Desultory aside: during the primary season, particularly, much was made of "experience" and Obama's lack thereof. He seems to be making an effort to fill his cabinet with "experienced" choices...
Me? I'm not at all sure that experience, per se, is all it's cracked up to be.

The geniuses who led us into Iraq and "managed" initial reconstruction efforts - those efforts including, we now learn, "tens of thousands of dollars stuffed into pizza boxes and delivered surreptitiously to the American contracting offices in Baghdad..." - who were these people?
Richard Bruce "Dick" Cheney
Staff, Office of Economic Opportunity, 1969–70
White House Staff Assistant, 1971
Assistant Director of the Cost of Living Council, 1971–73
Deputy Assistant to the president, 1974–1975
White House Chief of Staff, 1976
U.S. House of Representatives, 1979-1990
Secretary of Defense, 1989-1993
Donald Henry Rumsfeld
Administrative Assistant to Rep. David S. Dennison, Jr. (OH-11), 1957
Staff assistant to Congressman Robert P. Griffin of Michigan, 1959
U.S. House of Representatives, 1963-1969
United States Office of Economic Opportunity, Assistant to the President, and a member of the President's Cabinet, 1969–1970
Counselor to the President in December 1970
Director of the Economic Stabilization Program; and member of the President's Cabinet, 1971–1972
U.S. Ambassador to the NATO, 1973
White House Chief of Staff, 1974-75
Secretary of Defense, 1975-77
Member of the President's General Advisory Committee on Arms Control—Reagan Administration, 1982–1986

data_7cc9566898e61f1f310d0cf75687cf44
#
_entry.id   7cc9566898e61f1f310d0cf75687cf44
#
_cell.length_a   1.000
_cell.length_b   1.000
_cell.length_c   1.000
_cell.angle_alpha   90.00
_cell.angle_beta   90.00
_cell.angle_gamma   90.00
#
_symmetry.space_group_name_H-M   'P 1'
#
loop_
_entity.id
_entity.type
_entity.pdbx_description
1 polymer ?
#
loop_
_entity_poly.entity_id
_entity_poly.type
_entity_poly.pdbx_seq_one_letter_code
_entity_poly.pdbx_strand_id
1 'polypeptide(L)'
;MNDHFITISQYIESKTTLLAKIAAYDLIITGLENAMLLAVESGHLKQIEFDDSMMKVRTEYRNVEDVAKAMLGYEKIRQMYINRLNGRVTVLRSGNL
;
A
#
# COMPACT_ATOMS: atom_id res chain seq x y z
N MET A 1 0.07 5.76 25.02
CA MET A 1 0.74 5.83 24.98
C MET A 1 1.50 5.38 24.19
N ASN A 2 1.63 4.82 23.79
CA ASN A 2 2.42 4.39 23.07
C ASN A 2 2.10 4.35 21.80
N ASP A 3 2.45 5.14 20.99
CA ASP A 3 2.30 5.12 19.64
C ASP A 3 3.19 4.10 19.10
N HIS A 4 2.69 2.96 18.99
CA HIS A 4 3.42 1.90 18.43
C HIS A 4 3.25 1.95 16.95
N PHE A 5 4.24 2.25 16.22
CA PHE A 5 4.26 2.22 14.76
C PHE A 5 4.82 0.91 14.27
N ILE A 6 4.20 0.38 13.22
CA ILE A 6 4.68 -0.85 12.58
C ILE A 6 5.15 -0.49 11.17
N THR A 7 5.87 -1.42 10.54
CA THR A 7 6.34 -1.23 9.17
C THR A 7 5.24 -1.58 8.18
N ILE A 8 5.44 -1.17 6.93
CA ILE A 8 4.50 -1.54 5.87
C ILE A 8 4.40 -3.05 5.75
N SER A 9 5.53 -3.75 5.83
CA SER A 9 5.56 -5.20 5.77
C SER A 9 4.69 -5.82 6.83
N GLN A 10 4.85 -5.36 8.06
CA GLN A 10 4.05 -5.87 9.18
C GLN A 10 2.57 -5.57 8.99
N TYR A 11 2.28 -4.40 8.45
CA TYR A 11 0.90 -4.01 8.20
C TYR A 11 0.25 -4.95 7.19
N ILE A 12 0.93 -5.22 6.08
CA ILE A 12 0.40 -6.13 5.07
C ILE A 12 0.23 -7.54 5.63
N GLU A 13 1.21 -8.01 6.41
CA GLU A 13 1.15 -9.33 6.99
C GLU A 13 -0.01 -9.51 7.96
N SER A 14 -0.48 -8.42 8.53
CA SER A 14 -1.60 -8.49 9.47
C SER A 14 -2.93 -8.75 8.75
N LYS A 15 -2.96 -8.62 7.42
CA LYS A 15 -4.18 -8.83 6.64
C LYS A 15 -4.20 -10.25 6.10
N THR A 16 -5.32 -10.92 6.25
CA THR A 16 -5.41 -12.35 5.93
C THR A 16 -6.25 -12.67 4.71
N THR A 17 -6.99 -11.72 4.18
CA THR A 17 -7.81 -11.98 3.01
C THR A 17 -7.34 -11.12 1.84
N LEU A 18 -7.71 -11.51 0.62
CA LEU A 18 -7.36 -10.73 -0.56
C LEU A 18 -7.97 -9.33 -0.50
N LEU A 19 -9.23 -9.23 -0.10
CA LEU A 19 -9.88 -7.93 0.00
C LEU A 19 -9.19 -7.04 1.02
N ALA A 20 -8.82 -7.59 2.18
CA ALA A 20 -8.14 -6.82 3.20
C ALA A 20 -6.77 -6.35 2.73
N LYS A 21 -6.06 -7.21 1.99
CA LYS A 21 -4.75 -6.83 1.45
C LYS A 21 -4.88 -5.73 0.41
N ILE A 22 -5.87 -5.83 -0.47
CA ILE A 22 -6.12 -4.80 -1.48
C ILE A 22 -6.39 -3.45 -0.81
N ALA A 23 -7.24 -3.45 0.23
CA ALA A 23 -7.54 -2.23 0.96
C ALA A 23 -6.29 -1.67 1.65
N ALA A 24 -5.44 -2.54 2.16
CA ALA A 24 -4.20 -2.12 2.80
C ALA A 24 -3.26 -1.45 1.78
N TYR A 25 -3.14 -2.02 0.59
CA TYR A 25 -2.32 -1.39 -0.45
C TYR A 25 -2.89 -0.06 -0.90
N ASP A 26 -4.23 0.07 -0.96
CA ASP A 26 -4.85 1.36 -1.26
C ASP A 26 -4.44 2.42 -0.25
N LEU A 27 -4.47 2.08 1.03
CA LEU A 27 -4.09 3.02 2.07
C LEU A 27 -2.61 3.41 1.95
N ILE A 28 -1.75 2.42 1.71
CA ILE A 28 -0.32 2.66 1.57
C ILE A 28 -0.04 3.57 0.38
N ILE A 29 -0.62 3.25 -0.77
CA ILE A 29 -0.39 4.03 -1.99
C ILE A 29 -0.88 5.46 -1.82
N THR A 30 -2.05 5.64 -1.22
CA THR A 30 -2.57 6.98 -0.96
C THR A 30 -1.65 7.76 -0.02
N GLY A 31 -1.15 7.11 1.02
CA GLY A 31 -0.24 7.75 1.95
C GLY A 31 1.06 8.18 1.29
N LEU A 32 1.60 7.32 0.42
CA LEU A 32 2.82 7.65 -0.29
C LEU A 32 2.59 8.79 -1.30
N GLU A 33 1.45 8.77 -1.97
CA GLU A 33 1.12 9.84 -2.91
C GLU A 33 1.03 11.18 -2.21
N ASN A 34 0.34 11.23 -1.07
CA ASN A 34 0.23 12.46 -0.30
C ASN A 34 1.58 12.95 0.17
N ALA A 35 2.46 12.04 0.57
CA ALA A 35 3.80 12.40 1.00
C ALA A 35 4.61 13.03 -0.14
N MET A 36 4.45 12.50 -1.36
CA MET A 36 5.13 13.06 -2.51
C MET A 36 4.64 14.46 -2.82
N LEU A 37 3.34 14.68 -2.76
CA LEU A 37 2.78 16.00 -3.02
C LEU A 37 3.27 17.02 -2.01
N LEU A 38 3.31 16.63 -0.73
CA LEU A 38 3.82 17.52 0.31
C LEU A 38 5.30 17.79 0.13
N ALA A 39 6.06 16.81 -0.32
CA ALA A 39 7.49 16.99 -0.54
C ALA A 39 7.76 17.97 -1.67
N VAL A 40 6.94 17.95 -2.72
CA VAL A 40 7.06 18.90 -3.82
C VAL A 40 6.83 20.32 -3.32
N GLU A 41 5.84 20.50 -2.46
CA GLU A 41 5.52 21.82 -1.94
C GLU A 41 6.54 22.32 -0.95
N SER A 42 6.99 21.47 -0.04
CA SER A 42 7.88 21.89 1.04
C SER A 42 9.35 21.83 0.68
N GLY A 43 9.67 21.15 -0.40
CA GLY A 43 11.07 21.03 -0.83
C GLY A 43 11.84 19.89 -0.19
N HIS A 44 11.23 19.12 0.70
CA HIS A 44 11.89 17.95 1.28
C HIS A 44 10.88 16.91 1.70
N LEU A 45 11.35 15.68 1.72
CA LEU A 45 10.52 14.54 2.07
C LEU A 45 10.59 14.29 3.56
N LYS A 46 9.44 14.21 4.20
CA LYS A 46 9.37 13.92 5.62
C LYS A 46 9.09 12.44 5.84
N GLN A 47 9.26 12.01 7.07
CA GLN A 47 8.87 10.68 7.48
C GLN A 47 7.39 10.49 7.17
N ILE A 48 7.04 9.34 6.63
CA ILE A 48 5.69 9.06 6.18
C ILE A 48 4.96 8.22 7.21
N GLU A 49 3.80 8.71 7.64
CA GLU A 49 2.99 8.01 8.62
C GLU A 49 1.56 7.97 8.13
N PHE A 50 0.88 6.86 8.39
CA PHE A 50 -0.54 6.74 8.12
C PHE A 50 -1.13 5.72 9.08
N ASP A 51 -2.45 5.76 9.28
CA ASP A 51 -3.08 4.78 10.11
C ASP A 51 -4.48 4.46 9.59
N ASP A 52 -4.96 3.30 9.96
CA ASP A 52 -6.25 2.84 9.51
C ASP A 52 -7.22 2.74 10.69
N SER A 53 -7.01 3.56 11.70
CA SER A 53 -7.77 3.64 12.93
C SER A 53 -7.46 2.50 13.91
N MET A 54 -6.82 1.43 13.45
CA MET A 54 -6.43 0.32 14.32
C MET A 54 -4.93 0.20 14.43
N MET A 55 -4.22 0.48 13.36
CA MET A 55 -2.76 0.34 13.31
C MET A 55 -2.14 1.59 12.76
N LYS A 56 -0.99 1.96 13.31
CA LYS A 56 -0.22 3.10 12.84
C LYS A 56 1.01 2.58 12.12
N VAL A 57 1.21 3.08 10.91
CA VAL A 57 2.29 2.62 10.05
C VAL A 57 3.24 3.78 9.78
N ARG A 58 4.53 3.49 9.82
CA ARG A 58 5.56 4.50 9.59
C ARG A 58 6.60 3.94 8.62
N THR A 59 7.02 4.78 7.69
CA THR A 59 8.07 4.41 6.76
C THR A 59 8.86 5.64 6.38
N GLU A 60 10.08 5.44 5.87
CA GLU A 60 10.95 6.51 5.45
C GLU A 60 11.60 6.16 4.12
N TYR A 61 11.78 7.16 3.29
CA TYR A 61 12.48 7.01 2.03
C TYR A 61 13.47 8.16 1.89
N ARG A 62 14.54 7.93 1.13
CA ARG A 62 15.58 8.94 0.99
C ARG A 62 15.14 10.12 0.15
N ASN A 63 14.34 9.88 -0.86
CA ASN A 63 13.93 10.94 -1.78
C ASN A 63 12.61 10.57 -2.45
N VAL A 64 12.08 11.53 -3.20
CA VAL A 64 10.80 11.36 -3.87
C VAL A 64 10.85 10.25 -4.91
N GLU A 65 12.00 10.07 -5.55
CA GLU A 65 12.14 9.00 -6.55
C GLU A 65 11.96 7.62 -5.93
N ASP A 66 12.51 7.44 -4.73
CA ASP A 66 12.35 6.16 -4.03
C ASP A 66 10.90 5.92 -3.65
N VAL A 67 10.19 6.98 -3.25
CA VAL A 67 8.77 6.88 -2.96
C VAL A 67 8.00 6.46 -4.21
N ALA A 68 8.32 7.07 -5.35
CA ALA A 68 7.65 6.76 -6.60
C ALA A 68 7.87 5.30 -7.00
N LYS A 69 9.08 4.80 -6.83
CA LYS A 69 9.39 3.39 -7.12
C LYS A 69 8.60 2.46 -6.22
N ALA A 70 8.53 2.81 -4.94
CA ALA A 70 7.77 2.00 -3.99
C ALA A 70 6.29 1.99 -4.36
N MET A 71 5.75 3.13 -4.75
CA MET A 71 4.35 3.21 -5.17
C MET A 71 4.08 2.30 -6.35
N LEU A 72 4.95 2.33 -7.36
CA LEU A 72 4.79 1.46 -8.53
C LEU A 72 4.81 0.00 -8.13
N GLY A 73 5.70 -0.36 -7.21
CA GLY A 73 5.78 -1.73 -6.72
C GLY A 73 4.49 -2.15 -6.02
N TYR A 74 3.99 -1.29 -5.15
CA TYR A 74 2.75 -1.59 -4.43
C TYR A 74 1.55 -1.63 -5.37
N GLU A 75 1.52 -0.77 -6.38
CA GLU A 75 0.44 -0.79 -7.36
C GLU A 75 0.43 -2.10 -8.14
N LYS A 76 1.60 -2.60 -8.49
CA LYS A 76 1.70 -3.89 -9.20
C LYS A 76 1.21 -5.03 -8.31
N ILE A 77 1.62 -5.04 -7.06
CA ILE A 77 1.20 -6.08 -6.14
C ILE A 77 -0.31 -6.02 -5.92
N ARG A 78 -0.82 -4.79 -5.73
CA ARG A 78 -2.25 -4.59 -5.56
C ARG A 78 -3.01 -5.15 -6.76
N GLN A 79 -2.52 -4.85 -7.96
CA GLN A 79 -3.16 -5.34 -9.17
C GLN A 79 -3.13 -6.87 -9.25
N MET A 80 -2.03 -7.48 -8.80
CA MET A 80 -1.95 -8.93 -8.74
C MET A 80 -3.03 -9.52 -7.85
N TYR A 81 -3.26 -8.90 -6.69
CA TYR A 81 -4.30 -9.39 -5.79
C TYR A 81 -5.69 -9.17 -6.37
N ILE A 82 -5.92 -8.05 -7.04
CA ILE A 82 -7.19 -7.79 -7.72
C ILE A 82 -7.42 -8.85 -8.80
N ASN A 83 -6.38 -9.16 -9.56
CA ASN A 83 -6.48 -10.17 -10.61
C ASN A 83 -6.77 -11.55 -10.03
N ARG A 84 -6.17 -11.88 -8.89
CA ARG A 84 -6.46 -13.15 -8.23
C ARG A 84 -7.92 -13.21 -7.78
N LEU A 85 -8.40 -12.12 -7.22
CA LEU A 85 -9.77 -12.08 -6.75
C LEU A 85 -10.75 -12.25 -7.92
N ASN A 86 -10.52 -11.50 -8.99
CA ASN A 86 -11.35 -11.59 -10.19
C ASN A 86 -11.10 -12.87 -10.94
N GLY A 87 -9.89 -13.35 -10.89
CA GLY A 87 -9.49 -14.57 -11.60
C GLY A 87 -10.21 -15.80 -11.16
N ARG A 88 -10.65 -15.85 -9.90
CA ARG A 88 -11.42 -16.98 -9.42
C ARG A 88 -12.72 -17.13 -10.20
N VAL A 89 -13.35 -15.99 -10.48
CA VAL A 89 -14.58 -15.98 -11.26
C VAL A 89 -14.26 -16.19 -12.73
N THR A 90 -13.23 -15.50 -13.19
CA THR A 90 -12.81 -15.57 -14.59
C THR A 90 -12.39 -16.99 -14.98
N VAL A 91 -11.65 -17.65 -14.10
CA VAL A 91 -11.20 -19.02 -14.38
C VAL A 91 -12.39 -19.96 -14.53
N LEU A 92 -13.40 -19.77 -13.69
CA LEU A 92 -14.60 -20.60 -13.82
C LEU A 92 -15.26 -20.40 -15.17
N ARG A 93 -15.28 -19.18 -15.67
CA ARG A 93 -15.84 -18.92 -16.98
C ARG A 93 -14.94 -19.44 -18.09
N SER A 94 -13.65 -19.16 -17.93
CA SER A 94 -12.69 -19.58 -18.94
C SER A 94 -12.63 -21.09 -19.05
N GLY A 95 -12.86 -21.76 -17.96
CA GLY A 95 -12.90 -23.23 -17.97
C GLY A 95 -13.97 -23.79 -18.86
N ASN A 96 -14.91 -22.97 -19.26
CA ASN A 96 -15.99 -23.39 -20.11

President Reagan's Special Envoy on the Law of the Sea Treaty, 1982–83
Senior Advisor to President Reagan's Panel on Strategic Systems, 1983–84
Member of the U.S. Joint Advisory Commission on U.S./Japan Relations—Reagan Administration, 1983–84
President Reagan's Special Envoy to the Middle East, 1983–1984
Paul Dundes Wolfowitz

U.S. Arms Control and Disarmament Agency, 1972
U.S. Deputy Assistant Secretary of Defense for Regional Programs, 1977-80
State Department Director of Policy Planning, 1981-82
Assistant Secretary of State for East Asian and Pacific Affairs, 1982-85
Ambassador to the Republic of Indonesia, 1986-89
Undersecretary of Defense for Policy, 1989-93

These are impressive resumes...
And, yes - these very "experienced" are the folks responsible for getting us into Iraq, and for "managing" Iraq's reconstruction!

Perhaps President Obama should throw the Commerce post open to competition!... Maybe post a want-ad on Craig's List?

Curious... why now?

Saudi king shakes up religious establishment
By DONNA ABU-NASR, Associated Press
14 Feb 2009
RIYADH, Saudi Arabia – The Saudi king on Saturday dismissed the chief of the religious police and a cleric who condoned killing the owners of TV networks that broadcast "immoral" content, signaling an effort to weaken the country's hard-line Sunni establishment.

The shake-up — King Abdullah's first since coming to power in August 2005 — included the appointment of a female deputy minister, the highest government position a Saudi woman has attained.


The article notes that the Saudi King is not absolute, so had to get some consensus from the family & other key players...
BUT: did it take 3 years?

What I'm asking is: Why wasn't this move made while W reigned?

Why now?

In the best of all possible worlds, this will be the first of many liberalizing actions taken by the new monarch.

Explaining themselves

A few Republican leaders are attempting to explain themselves.
They seem to provide pretty good material for Democrats!